Opposite the Elliotts are 20 washing machine-shaped metal cabinets. This is an ICL 2966, the largest of TNMOC’s machines yet, with a mighty 7GB of disk storage. Machines like the 2966 were used in large public and private operations in the 1970s and 1980s. TNMOC’s beast ran billing, payroll, and general accounting for TARMAC Quarry Products in Wolverhampton between 1985 and 1999.
Storage in this room-sized squatter was tiny but performance was not: storage media consisted of massive ceramic discs covered with a magnetic coating and capable of holding 200MB each. Accessing a specific piece of data meant entering a query into a terminal that told you which disc held the data. The disc was then loaded into a reinforced cabinet, weighing two tons, and spun up to 1,000 RPM.
Both the drums and buildings hosting them had to be specially reinforced because they’d vibrate while running at full power, while the discs had a habit of breaking free. “One guy told me a story of it punching though the wall and into the River Thames outside,” Spencer says.
Arranged around the ICL beast and its 200MB disc is a display of storage media, showing how things have shrunk while capacity has grown.
The BBC Micro classroom, where many hack their first code
Now, though, we get personal as we enter a gallery of PCs from the 1980s: among them, Sinclair Spectrums, BBC Micros and Amstrads, and an IBM 5150 of the kind that became Time Magazine’s Person of the Year in 1981.
Here the sounds are more rounded than the metallic punching and dry squeaking of the Elliott, and they are ubiquitous and layered – an aural comment on the explosion in PC ownership during that decade and the sheer number of different types of PCs that were available. TNMOC seems to be piping in some soft '80s synth music, too. It’s here you can get hands-on and either relive old memories of key-tapping or show the kids how a program started by loading your code from a cassette tape.
TNMOC is a work in progress and the PC gallery is the last of its refurbished areas. In the unfinished room next door we find business computers in a holding pattern, waiting to be displayed properly.
If the gallery we left behind was for the consumer, this is all business. Among the machines here is a Xerox Star, whose program takes a full six hours to load. The machine is often left turned off, we’re told, because it's time to go home by the time it's up and running. A NeXT Cube workstation and a NeXT Station mini-computer complete the room’s artefacts. These are machines of legend, thrice blessed by the digital gods.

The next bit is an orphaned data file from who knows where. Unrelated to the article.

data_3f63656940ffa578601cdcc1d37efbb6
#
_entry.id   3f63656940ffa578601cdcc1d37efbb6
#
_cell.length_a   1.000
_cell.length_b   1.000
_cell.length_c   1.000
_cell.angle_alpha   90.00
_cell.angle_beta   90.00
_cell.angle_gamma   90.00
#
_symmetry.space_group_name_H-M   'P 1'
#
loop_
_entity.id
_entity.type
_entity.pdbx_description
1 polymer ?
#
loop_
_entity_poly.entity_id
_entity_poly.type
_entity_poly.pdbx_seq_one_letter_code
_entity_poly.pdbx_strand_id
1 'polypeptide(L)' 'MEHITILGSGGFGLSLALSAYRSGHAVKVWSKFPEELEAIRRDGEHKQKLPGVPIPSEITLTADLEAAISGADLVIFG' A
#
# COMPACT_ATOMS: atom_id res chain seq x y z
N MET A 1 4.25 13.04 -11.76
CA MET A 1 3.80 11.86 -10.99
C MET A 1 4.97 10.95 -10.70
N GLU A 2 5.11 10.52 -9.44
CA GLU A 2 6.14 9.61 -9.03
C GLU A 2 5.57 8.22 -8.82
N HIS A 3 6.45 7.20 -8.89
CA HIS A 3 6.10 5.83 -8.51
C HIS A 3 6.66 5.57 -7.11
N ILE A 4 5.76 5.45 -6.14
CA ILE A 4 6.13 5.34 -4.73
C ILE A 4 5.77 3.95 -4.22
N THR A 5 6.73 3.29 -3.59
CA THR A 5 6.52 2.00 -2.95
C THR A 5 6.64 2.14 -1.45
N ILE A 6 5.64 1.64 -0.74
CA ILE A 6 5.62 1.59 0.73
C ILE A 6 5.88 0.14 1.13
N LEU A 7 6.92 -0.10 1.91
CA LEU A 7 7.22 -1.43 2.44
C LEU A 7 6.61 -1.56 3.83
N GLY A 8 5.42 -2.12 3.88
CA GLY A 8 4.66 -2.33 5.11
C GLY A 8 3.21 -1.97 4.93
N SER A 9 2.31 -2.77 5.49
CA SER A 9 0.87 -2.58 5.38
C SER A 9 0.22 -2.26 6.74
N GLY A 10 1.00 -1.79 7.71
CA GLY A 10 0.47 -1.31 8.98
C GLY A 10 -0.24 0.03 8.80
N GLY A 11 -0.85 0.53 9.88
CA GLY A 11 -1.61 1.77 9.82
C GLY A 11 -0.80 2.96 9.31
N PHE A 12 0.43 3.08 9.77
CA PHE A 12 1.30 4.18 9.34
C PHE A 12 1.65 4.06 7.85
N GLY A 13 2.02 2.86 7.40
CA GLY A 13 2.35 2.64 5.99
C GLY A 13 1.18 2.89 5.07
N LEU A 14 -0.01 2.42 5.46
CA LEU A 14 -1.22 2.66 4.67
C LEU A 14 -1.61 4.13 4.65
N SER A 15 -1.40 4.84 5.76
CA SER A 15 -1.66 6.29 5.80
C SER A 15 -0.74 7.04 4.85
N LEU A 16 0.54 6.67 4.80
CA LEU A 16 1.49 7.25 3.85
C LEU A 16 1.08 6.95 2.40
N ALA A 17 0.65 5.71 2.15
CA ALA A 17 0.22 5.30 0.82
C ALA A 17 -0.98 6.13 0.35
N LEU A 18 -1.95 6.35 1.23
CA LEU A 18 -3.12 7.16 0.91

First, they were created by the hand of Steve Jobs at NeXT Computer, the company he founded after he was booted out of Apple in 1988 following a boardroom insurrection. Second, it was a NeXT that Tim Berners-Lee used at CERN to run the world’s first web browser – the Cube is one of CERN’s machines, but not, alas, the actual example used by Berners-Lee himself.
The NeXTSTEP object-oriented, multitasking operating system these machines run became the basis for Apple’s iOS when Apple bought NeXT – and Jobs – for $429m in 1996.
“People can use these machines,” Spencer tells me. “And people do use this one.”</
Alas, romance is kinder than history. Even in those heady days, people cooed over the NeXTs despite the fact they were ugly by the aesthetic of today’s silver Macs. Jobs, venerated today as an angel of design, was clearly going through his “black casing” phase. Also, few people could actually use a NeXT, as most applications were being written for Windows instead.
After the NeXT gallery you head into a room of twelve BBC Micros. Here, students and school pupils alike learn BASIC on one of the 1.5 million machines shipped shipped during the 1980s. Kids here hack a snake-like game.
“For most school students, it’s their first taste of programming,” Spencer tells us. Up to five groups a day are coming in to pound the Micros' chunky brown keys - and it’s not just kids: senior citizens from the University of the Third Age, ex-London-Underground IT staffers and Danish maths teachers have been filling in, too.
Back to the future inside TNMOC's PC gallery
There’s more at TNMOC, but our time’s up. There’s a room dedicated to ARM, which sprung out of BBC Micro-makers Acorn. Today Acorn dominates smart phones, air-traffic radar control, those Terminator-like hole-punch machines and a new software gallery.
On your way out we stop by the TNMOC shop and café, where you can pick up t-shirts, books, mugs and trinkets - including chunky-brown keys of cannibalized BBC Micro keyboards bearing your favourite letter or command. Cafe refreshments are solid - soft drinks and biscuits, teas and coffees from a machine.
Further afield is Milton Keynes, where you can catch up on shopping and the usual diversity of high-street refreshment. To the east are the spires and fens of Cambridge. If you want to linger overnight and recharge locally, there’s a handful of places to stay, including the Bletchley Park B&B. Again, Milton Keynes has more to choose from with the City Central B&B and Double Tree Milton Keynes. There are more choices in Cambridge
TNMOC is a museum that doesn’t stand still. It’s not just the exhibits that move, but the museum itself is in motion: after two skilled rebuilds (Tunny and Colossus) and one reconstruction (WITCH), a fourth project is now underway on EDSAC, built by Maurice Wilkes. EDSAC became the blueprint for the world’s first business computer, the Lyons Electronic Office (LEO) in 1951.
And while you can’t – and won’t - use these particular systems, TNMOC has an expanding culture of touch: at the time of writing this meant an exhibition on computer music where you can experiment with music software on PCs from the 1980s. TNMOC is running a series of interactive events for July, August and September that'll include a computer music weekend, Raspberry Pi and a games week.
The computers in your life might be getting quieter, but the computers from our past aren't staying quiet, it seems, thanks to TNMOC.
By train: between 30-50 minutes from London Euston to Bletchley. By car: between the A5 and A421, north of London.
Fee is £5 per person, with £2.50 concessions and no charge for children 12 and under. Entering Colossus and Tunny galleries only is £2, or £1 for concessions. TNMOC is free to members. Insight Guided Tours are priced at £5.50, with no concessions, and are only held on Tuesdays - booking is essential. The Colossus and Tunny galleries are open daily; the rest of TNMOC is open every Thursday, Saturday and Sunday afternoon from 1pm.
You can visit the TNMOC website here ®